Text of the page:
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Eerie calm preceded violent swarm of super cells

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By Scott Sutherland
Meteorologist, theweathernetwork.com
@ScottWx_TWN
Monday, April 28, 2014, 9:30 PM

After a record was set for quietest start to the U.S. tornado season ever, extreme weather made a violent comeback.

While still unconfirmed, at least 16 deaths have been reported as a result of tornadoes sweeping through north of Little Rock, Ark., as well as regions of Oklahoma and Iowa on Sunday, and even more damage is being reported due to another tornado that passed through Tupelo, Miss., on Monday afternoon.

So, what’s been going on? Why were things so quiet leading up to this past weekend, and what happened to allow these violent storms and tornadoes to form?

When looking at the globe, March 2014 came up as the fourth warmest month of March in history. However, regions of Canada and the United States (east of the Rocky Mountains) struggled to get weather that would qualify as at least spring-like. The culprit here was the jet stream, which was plunging far into the southern United States, dragging chilly northern air along with it. This produced plenty of snow, and even a few ice storms, but it wasn’t warm enough to produce the right kind of weather for tornadoes to develop. This gave the U.S. their longest stretch of zero tornado-related fatalities for the start of the extreme weather season, for any year to date. 

However, this quiet was unfortunately not meant to last. As soon as the jet stream pulled further to the north, this allowed warm air from the Gulf of Mexico to flow on-shore, and it set up conditions that were just waiting for the first major cold front to sweep through. All that fast-moving cold, dry air coming down from the northwest met that mass of warm, moisture-laden air from the Gulf, and it set off a chain reaction. Towering thunderstorms lined up along the front and were pushed along to the east as they dumped their heavy load of rain and produced powerful winds.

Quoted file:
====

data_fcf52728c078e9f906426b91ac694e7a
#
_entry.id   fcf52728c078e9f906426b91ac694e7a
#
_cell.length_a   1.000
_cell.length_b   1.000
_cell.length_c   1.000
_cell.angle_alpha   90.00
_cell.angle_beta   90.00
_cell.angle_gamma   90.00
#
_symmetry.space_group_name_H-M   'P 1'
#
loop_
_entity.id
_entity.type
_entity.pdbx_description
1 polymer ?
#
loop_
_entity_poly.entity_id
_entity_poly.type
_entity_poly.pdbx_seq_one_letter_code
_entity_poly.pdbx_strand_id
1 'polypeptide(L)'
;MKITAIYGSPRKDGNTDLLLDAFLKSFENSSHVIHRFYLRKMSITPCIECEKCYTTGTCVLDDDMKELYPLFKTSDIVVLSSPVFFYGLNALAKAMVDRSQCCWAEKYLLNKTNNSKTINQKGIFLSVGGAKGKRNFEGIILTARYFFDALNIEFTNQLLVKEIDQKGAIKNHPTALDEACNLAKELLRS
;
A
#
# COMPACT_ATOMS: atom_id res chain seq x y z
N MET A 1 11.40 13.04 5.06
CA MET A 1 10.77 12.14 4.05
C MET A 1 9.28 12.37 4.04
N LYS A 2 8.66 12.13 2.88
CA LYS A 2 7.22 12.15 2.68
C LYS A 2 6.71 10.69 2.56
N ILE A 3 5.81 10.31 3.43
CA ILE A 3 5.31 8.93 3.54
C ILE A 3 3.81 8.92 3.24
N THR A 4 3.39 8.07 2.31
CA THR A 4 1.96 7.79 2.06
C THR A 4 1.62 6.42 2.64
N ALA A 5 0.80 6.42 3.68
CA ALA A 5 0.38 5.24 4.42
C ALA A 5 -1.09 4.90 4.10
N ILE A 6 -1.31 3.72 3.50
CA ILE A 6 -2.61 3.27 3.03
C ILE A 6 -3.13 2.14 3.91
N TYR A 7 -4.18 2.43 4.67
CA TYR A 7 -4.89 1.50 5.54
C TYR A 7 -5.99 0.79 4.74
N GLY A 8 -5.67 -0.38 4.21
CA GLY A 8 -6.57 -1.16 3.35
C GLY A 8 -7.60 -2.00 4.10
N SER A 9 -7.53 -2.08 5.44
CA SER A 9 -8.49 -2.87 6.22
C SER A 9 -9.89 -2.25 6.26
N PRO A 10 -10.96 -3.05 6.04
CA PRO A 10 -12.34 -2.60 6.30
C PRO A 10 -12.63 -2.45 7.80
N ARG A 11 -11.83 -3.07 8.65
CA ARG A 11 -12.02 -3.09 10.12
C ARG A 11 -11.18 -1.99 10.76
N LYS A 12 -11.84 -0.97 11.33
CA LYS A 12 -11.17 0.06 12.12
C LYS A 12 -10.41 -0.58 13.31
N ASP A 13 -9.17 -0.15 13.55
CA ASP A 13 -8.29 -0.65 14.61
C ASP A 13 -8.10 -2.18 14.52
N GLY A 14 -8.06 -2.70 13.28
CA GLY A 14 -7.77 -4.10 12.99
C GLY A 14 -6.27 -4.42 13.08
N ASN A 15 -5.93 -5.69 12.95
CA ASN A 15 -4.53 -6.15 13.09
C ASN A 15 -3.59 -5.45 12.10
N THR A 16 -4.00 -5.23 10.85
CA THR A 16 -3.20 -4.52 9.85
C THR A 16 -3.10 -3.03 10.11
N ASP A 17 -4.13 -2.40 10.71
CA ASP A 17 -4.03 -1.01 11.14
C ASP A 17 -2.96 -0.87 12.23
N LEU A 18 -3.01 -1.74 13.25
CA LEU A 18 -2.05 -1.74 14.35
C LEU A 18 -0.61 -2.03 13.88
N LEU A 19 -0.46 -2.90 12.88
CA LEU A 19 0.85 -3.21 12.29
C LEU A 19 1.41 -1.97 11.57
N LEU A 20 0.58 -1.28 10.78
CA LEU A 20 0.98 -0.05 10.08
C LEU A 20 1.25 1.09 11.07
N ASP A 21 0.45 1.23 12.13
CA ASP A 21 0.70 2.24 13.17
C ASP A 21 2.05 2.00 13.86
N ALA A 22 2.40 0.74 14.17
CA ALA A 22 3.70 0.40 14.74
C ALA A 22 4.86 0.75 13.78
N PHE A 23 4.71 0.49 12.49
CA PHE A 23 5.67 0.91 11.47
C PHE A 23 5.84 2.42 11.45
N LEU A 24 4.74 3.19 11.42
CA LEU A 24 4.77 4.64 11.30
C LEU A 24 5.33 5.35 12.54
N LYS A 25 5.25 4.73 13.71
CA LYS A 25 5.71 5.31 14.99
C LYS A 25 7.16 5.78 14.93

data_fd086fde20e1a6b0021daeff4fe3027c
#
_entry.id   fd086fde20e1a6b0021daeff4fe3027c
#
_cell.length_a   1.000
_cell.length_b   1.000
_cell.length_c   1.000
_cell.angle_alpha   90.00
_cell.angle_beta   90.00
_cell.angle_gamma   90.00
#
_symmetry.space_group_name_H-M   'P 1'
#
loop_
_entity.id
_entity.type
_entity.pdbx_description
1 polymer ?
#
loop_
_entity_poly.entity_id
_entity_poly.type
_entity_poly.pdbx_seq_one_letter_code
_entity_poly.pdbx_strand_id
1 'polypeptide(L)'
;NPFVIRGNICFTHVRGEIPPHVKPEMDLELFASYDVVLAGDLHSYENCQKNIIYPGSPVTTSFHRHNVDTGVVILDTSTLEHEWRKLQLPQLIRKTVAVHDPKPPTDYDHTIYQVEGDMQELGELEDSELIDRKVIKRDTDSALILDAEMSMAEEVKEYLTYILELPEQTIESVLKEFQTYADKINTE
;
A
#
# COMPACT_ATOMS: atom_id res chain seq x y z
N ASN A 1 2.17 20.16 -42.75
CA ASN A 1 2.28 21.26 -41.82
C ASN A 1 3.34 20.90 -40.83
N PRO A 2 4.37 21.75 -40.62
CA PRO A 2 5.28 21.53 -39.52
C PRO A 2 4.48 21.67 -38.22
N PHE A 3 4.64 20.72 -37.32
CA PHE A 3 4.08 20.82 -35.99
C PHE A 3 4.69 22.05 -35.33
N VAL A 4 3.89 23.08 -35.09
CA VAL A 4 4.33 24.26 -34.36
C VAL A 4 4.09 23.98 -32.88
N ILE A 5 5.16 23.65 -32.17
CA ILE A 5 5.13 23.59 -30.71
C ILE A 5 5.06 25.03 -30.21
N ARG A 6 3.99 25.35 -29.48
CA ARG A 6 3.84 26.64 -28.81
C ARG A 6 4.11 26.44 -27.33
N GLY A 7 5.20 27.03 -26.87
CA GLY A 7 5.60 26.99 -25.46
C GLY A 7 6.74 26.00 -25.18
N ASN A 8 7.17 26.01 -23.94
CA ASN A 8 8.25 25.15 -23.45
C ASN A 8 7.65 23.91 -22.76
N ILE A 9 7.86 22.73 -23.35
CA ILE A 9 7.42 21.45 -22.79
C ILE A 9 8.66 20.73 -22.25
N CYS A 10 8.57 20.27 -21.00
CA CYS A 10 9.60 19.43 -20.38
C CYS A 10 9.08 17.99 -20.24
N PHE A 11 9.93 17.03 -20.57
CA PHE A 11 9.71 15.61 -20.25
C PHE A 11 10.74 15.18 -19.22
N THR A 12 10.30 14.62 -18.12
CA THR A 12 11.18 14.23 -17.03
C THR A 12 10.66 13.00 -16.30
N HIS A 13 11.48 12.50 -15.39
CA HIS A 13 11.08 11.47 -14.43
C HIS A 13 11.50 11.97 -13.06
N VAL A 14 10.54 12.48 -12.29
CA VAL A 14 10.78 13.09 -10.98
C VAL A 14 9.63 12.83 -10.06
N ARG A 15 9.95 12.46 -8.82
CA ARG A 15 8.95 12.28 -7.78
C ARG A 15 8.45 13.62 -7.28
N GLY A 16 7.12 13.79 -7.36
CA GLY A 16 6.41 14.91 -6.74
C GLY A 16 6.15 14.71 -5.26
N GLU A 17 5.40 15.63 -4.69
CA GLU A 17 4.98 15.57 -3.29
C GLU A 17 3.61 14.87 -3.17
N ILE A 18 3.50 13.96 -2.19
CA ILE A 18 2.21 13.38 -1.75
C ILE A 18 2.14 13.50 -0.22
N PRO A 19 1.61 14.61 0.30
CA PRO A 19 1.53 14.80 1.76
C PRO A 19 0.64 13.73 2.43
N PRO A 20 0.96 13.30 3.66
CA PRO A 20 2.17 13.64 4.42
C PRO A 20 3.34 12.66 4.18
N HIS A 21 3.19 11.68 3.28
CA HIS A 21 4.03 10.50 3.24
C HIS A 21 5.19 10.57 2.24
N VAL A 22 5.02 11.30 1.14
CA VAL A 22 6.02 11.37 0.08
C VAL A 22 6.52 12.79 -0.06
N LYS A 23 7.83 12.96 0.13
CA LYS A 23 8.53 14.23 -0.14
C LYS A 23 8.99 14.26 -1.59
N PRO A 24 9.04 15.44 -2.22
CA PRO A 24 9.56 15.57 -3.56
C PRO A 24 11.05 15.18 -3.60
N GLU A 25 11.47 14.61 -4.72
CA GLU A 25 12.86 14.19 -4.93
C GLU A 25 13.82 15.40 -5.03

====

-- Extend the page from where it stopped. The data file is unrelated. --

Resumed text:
From there, it was just a matter of time. When you have cold winds near the base of the storm blowing faster than the warmer air closer to the ground, this sets up a rotation in the warm, moist air flowing into the base of the storms. As the storm gains in strength, the rotation grows stronger and tighter, and thus faster, like a spinning figure skater drawing in their arms. At the same time, the powerful updrafts through the core of the storm force the rotating column of air to turn vertical, producing the familiar twisting vortex of a tornado. 

It takes some time to judge the strength of these tornadoes, as investigators need to survey the damage done along the tornado’s track. Two of this weekend’s tornadoes have already been rated as EF-2 on the enhanced Fujita Scale, with wind speeds of between 178–217 kilometers per hour. For the twister that tore through Vilonia and Mayflower, Ark., on Sunday evening, resulting in at least 16 deaths, it was estimated at nearly half a mile in diameter, and it cut a swath of destruction over 80 miles long (130 kilometers). It was at least EF-2, but based on the damage it caused, it could rate as EF-3, which would make it the first tornado of that strength the U.S. has seen this year.

The latest reports coming out of the state of Mississippi are saying that another tornado has struck the city of Tupelo, in northeastern Mississippi. There’s no word yet on the full extent of the damage.

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